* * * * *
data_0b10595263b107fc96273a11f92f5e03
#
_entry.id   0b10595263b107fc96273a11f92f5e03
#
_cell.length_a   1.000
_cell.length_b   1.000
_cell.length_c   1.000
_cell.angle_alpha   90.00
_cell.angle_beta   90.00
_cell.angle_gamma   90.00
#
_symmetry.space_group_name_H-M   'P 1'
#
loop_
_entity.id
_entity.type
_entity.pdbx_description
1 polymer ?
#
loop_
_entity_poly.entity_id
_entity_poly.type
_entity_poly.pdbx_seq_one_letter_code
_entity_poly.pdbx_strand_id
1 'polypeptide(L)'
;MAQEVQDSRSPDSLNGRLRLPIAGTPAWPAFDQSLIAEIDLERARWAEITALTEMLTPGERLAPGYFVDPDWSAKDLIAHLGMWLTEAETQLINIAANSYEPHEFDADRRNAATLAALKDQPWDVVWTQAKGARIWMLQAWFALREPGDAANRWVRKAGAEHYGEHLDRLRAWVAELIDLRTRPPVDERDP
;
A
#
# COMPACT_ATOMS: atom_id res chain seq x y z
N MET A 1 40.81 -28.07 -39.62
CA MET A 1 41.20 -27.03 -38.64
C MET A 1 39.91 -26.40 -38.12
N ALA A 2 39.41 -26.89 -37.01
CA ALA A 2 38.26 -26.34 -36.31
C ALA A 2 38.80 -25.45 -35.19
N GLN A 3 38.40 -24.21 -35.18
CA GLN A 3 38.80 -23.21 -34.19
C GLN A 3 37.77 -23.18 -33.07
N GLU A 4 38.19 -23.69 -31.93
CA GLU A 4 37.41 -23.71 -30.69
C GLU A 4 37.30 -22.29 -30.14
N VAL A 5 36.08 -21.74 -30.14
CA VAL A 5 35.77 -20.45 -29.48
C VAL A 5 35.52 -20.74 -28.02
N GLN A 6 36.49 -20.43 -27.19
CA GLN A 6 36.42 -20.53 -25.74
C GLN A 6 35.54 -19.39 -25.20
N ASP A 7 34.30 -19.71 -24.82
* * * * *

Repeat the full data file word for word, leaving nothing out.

data_0b10595263b107fc96273a11f92f5e03
#
_entry.id   0b10595263b107fc96273a11f92f5e03
#
_cell.length_a   1.000
_cell.length_b   1.000
_cell.length_c   1.000
_cell.angle_alpha   90.00
_cell.angle_beta   90.00
_cell.angle_gamma   90.00
#
_symmetry.space_group_name_H-M   'P 1'
#
loop_
_entity.id
_entity.type
_entity.pdbx_description
1 polymer ?
#
loop_
_entity_poly.entity_id
_entity_poly.type
_entity_poly.pdbx_seq_one_letter_code
_entity_poly.pdbx_strand_id
1 'polypeptide(L)'
;MAQEVQDSRSPDSLNGRLRLPIAGTPAWPAFDQSLIAEIDLERARWAEITALTEMLTPGERLAPGYFVDPDWSAKDLIAHLGMWLTEAETQLINIAANSYEPHEFDADRRNAATLAALKDQPWDVVWTQAKGARIWMLQAWFALREPGDAANRWVRKAGAEHYGEHLDRLRAWVAELIDLRTRPPVDERDP
;
A
#
# COMPACT_ATOMS: atom_id res chain seq x y z
N MET A 1 40.81 -28.07 -39.62
CA MET A 1 41.20 -27.03 -38.64
C MET A 1 39.91 -26.40 -38.12
N ALA A 2 39.41 -26.89 -37.01
CA ALA A 2 38.26 -26.34 -36.31
C ALA A 2 38.80 -25.45 -35.19
N GLN A 3 38.40 -24.21 -35.18
CA GLN A 3 38.80 -23.21 -34.19
C GLN A 3 37.77 -23.18 -33.07
N GLU A 4 38.19 -23.69 -31.93
CA GLU A 4 37.41 -23.71 -30.69
C GLU A 4 37.30 -22.29 -30.14
N VAL A 5 36.08 -21.74 -30.14
CA VAL A 5 35.77 -20.45 -29.48
C VAL A 5 35.52 -20.74 -28.02
N GLN A 6 36.49 -20.43 -27.19
CA GLN A 6 36.42 -20.53 -25.74
C GLN A 6 35.54 -19.39 -25.20
N ASP A 7 34.30 -19.71 -24.82